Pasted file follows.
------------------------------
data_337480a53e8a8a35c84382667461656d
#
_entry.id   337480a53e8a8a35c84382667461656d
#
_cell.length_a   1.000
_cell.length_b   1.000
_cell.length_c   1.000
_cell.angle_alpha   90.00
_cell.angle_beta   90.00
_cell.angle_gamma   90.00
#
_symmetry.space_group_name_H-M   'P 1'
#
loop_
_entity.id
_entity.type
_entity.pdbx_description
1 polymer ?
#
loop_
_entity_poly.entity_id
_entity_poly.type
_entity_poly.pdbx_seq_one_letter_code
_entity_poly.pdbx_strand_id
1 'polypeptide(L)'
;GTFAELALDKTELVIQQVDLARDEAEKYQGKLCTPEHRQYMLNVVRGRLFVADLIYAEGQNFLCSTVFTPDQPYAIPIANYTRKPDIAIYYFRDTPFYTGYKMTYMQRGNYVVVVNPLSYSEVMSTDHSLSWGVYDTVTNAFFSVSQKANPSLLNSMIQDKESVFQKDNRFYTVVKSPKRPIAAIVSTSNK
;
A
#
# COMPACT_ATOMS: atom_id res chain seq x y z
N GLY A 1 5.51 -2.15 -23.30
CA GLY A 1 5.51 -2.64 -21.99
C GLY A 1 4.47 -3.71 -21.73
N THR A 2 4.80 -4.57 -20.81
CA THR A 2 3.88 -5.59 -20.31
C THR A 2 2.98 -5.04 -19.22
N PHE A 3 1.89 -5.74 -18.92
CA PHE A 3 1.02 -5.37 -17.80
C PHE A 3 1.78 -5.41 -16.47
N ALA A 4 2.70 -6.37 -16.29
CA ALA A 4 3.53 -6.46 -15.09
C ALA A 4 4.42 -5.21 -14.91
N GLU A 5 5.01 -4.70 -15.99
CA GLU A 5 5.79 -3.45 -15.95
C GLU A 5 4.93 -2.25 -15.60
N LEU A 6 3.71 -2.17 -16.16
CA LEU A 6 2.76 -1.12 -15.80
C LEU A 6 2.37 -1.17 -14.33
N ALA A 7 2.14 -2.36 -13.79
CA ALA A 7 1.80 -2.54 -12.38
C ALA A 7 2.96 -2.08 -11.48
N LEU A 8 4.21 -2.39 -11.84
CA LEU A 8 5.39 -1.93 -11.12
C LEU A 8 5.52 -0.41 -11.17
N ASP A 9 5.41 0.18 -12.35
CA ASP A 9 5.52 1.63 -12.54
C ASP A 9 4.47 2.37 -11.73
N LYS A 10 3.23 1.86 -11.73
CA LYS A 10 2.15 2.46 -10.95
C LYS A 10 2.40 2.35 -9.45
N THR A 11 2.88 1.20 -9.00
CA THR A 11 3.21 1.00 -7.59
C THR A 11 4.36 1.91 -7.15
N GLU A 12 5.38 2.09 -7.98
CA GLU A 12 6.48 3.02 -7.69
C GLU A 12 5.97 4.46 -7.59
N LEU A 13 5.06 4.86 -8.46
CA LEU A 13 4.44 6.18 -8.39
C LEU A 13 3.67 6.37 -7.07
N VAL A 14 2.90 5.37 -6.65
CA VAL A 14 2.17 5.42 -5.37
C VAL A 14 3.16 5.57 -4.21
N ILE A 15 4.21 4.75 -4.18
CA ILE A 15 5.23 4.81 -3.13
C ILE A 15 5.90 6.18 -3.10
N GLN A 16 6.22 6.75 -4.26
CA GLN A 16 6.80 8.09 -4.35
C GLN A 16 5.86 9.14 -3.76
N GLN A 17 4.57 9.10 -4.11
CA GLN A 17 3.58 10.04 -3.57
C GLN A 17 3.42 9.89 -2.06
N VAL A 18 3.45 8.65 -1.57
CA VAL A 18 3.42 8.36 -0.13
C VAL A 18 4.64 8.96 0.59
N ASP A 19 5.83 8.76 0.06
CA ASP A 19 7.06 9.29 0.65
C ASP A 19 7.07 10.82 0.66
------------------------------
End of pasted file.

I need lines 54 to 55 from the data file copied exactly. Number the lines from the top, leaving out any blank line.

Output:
C LEU A 8 5.52 -0.41 -11.17
N ASP A 9 5.41 0.18 -12.35